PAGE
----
Sunday, August 17, 2014

video review: 'they want my soul' by spoon

Man, this is a solid record. Not exceptional or something that'll blow your mind, but Spoon delivered exactly what you'd expect and a damn great version of it too. Seriously, check this album out.

Otherwise, this is going to be a busy week for me. I think I'll tackle Kimbra first, and then it's Dragonforce. Stay tuned!

album review: 'they want my soul' by spoon

So here's one of the frustrating things about being a music critic, particularly if you cover indie music in any variety. Inevitably, you build up a list of indie bands that, for some reason, could have had that big mainstream breakout hit and yet never did. And on a certain level, it makes no sense: these bands might have a pop sensibility or ridiculously catchy choruses or even a sound that would fit perfectly into the mainstream but for a slightly weirder edge, and yet they've never managed to get that big hit. It's especially infuriating if you're a fan of power pop, a genre fitting between rock and pop music with huge choruses and a ridiculous amount of pop appeal, and yet always seem to get caught in the gap and never get the airplay they deserve.

And if you know indie rock, you know one of the bands that tends to leap to the top of that list is Spoon, the indie rock band that has accumulated a ton of critical acclaim over the past decade over several great albums and yet never got that breakout hit. It's a more than a little frustrating, mostly because Spoon is a great melody-driven rock band with tons of guitar texture, ridiculously catchy choruses, and lyrics that are strikingly clever without being flashy about it. If anything, that's probably the reason Spoon never got that monster hit - they aren't exactly a flashy band or one that's about to switch up their style or sell out in order to break, instead content to pump out great record after great record for their devoted fanbase, from their early hard-edged albums reminiscent of the Pixies to the understated punch of their early 2000s work to their brief flirtation with the mainstream with their mid-2000s work. And yeah, you can count me among that group of newfound fans, with my favourite record probably being Girls Can Tell with Kill The Moonlight as a close second.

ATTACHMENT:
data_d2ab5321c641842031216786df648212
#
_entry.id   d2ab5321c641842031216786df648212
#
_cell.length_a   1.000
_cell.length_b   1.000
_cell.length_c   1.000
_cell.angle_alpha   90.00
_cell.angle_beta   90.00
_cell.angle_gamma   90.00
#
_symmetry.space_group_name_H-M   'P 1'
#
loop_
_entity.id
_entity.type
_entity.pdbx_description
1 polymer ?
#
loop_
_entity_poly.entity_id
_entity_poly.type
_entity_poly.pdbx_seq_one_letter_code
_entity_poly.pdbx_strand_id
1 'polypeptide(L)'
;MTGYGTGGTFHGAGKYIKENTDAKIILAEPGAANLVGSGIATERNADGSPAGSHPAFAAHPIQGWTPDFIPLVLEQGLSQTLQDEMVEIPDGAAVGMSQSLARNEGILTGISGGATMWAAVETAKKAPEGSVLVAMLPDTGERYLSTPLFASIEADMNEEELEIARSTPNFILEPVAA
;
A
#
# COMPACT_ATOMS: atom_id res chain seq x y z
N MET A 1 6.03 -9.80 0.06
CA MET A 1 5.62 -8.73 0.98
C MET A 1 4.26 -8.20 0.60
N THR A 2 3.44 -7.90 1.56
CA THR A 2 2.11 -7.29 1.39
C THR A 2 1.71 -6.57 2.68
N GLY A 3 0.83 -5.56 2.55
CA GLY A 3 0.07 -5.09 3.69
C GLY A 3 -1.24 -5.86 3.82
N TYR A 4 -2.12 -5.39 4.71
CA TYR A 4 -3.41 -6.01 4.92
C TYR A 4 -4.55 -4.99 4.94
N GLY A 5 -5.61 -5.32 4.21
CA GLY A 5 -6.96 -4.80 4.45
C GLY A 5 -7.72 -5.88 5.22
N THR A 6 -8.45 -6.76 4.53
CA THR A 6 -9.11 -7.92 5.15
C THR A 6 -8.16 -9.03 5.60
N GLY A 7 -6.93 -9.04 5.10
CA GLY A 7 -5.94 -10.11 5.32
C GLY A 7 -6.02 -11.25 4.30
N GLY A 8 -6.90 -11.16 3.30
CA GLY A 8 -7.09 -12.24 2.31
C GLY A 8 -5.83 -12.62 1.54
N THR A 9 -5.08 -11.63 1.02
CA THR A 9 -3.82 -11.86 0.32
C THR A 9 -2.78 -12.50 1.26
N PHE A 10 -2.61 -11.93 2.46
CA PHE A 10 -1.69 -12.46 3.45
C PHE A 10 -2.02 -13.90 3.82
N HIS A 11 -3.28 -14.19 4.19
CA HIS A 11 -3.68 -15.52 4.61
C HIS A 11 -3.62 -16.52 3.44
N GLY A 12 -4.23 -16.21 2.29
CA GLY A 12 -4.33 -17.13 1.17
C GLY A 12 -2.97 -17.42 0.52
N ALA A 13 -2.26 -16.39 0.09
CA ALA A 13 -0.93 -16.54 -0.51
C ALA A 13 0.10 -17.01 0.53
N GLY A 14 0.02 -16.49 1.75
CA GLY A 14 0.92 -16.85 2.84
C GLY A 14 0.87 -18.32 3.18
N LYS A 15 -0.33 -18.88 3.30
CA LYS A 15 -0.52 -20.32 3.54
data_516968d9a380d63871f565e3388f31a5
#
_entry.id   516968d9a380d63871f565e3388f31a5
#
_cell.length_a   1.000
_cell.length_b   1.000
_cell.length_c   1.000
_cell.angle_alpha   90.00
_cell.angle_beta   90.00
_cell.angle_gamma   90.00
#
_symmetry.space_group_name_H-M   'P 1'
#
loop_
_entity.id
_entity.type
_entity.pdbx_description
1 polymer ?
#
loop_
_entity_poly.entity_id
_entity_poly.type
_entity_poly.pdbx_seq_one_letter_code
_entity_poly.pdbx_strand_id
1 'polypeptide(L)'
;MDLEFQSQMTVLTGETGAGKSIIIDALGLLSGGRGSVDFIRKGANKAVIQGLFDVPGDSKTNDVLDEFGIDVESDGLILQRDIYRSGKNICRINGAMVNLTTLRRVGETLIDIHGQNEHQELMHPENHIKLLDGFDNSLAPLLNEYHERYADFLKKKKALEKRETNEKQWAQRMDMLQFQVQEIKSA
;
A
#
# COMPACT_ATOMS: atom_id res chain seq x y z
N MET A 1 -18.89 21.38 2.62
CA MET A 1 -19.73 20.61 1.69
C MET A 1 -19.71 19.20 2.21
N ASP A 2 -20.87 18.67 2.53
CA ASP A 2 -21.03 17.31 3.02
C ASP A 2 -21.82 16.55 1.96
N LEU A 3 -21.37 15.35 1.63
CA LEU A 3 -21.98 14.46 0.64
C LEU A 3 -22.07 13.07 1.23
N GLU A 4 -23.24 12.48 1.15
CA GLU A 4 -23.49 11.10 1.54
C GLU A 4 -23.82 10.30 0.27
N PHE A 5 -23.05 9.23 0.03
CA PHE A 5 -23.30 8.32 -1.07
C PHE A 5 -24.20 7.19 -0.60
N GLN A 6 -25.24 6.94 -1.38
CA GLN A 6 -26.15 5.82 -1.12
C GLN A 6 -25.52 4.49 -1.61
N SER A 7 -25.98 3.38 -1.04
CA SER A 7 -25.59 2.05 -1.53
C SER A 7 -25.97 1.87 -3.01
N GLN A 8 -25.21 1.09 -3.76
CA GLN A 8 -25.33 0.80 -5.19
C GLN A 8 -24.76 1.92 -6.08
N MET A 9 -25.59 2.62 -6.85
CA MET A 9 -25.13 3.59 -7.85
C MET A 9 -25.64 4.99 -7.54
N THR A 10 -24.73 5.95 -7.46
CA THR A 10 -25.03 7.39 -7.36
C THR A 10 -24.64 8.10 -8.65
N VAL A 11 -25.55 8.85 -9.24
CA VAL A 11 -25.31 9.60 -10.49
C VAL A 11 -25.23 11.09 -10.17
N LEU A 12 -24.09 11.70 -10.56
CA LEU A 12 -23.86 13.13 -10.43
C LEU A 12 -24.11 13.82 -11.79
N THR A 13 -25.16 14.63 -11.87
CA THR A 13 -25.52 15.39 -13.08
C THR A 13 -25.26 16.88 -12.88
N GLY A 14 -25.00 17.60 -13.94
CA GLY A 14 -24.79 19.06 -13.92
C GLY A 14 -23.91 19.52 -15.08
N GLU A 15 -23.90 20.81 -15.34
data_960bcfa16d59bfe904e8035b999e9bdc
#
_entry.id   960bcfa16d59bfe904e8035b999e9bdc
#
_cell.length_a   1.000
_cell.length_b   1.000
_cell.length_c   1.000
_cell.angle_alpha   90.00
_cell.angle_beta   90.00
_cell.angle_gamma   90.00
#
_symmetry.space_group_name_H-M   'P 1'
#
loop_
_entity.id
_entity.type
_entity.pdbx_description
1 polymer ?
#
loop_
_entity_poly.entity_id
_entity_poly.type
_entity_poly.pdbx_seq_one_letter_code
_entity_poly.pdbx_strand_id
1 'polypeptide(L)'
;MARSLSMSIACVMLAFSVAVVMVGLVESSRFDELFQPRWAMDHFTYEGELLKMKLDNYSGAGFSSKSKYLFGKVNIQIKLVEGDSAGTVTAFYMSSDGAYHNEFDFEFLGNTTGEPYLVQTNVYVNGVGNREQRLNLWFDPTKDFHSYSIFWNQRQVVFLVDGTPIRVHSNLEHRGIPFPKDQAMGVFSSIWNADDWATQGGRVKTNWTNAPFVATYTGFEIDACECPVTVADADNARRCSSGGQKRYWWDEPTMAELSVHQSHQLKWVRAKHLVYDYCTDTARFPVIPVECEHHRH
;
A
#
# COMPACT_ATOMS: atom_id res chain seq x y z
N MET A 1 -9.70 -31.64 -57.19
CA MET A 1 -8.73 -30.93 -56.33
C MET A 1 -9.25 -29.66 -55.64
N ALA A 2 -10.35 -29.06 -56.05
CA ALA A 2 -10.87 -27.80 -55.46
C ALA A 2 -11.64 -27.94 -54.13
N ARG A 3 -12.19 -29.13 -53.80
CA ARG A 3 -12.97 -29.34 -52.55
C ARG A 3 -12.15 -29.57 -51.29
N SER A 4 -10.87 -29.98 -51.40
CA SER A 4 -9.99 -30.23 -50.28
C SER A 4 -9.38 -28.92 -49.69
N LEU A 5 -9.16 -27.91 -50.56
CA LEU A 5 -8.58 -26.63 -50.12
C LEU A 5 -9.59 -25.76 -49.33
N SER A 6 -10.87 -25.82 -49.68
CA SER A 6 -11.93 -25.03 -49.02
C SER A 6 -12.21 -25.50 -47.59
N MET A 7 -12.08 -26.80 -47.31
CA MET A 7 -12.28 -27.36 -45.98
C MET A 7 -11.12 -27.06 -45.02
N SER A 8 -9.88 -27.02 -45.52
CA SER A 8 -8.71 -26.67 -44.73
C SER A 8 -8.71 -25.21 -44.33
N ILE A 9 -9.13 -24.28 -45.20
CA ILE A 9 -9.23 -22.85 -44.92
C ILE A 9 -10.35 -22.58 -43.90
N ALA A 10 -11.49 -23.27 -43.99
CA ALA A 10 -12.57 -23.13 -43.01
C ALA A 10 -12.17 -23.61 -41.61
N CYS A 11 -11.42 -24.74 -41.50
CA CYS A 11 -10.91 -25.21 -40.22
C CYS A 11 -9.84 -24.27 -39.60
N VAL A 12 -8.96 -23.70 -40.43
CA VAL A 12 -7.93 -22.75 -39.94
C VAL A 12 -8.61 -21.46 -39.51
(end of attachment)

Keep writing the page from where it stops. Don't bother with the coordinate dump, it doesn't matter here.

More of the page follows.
As for my least favourite Spoon album... okay, here's the thing about Transference, their 2010 release that soured some of their newfound fans won after Ga Ga Ga Ga Ga - it's not a bad album, all exposed messy edges and minor chords and abrasive lyrics, but it's the sort of album where every 'imperfection' is carefully calculated, and that can resonate as a little off to me. But after that record, Spoon took another four years off and came back finally this year with They Want My Soul - how is it?